Carrie Childs: Yes, that’s right. So I work a lot in our post toward functions. So that’s anything that happens after we receive an award. So we get our letter that says congratulations. Sometimes that’s good. Sometimes that’s a bad. It kind of just depends but always an adventure. But as part of these agreements, we’re promising to do something, right?. Whether we’re completing a program, there’s usually reporting requirements involved. We’re spending money that isn’t ours, but it’s been, you know, endowed, entrusted to us. And so my role is to make sure that we’re fulfilling those requirements that we’re spending the way that we should be. We’re completing the program the way that it should be and if things go off the rails, because you know, sometimes that’ll happen that we’re communicating with our sponsors, so that they know that there’s no surprises and that we’re still meeting our requirements when it comes to those agreements. So I have a lot of in that area. We have several on our team, though, that that helped. Katie is mainly in charge of our compliance. And so depending on what department you’re in and who you worked with, at the beginning, you’ll really there speak with me or you’ll speak with Katie. But, anyway, yes, but that’s kind of what we’re transitioning now to in your grant is that we’re fulfilling those responsibilities, right? You’re building your program. You’re creating content, you’re looking at hardware, and we’re looking at what was put into the grant and we’re making sure that we’re, we’re fulfilling those roles, those responsibilities.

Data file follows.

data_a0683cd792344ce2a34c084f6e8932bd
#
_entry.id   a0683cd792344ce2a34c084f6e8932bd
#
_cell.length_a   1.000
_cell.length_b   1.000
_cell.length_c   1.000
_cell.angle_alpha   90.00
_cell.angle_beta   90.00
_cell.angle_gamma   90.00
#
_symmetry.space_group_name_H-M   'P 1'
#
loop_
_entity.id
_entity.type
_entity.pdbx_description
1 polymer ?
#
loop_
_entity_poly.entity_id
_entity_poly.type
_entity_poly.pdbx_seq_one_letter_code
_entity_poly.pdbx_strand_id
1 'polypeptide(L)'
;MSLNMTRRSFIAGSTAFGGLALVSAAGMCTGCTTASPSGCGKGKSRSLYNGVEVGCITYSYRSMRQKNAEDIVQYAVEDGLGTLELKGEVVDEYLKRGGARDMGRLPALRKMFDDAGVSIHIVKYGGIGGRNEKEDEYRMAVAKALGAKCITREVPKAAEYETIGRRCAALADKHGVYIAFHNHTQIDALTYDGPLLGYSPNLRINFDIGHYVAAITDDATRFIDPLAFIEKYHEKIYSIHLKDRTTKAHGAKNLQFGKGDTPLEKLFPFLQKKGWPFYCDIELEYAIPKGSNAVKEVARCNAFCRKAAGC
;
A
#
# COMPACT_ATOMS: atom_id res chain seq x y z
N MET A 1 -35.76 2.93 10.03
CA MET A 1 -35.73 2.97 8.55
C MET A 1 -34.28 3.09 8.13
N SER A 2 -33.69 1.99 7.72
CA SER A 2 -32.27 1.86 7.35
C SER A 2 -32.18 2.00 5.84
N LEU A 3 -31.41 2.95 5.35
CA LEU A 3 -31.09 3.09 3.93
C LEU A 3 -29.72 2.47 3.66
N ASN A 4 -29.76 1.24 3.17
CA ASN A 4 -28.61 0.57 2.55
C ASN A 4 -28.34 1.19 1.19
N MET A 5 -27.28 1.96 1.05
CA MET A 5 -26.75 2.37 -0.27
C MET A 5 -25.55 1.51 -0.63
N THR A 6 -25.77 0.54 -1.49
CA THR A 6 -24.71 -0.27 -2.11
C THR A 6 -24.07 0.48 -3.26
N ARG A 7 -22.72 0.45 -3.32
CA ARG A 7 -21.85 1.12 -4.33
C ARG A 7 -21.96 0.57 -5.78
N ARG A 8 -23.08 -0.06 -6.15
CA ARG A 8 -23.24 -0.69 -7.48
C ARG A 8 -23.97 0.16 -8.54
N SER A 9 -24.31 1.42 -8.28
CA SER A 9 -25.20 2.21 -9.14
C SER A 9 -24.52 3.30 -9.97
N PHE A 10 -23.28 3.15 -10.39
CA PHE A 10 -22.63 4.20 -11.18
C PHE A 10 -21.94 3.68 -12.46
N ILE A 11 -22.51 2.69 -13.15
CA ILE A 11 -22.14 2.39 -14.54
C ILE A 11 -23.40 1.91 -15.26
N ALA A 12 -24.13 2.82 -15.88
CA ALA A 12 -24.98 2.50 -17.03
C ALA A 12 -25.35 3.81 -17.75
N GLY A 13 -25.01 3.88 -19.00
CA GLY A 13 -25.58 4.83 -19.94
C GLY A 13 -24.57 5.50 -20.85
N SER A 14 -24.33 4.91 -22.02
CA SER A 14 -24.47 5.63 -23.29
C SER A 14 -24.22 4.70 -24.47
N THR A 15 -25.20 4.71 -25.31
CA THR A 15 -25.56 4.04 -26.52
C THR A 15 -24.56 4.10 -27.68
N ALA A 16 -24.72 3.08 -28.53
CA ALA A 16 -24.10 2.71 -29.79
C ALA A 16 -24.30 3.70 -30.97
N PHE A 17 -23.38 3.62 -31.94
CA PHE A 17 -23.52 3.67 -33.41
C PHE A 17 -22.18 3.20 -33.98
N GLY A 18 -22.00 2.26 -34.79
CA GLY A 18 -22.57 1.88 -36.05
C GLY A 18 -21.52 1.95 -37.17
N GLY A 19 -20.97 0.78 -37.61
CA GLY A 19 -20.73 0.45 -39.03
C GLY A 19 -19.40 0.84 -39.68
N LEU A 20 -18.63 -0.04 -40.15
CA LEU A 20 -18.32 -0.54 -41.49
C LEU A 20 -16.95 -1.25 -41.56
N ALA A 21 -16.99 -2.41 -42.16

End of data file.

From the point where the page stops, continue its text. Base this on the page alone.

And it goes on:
Matt Mckenzie: So then a question for both of you, I guess. In a situation let’s and we’re gonna use the AR/VR grant where we know we did not but the F&A funds into it. Now that we’re into that transition of doing everything, how does that really impact the university? And someone that would be in my position as the PI what would they need to be familiar with when it comes to that aspect? I know we kind of talked about let’s put it let’s reframe it inside of here’s a grant that we know as he got did not have that. What’s the impact there?

Sylvia Bradshaw: Great question. I love that. And first of all, I got a comment on on how we use this term F&A or this is the only time we get to be vulgar. And not really being vulgar.

Matt Mckenzie: [laughter] It’s only vulgar if you’re using it in the inappropriate way and we’re not we’re it’s it’s hard to say financial and administrative services over and over again.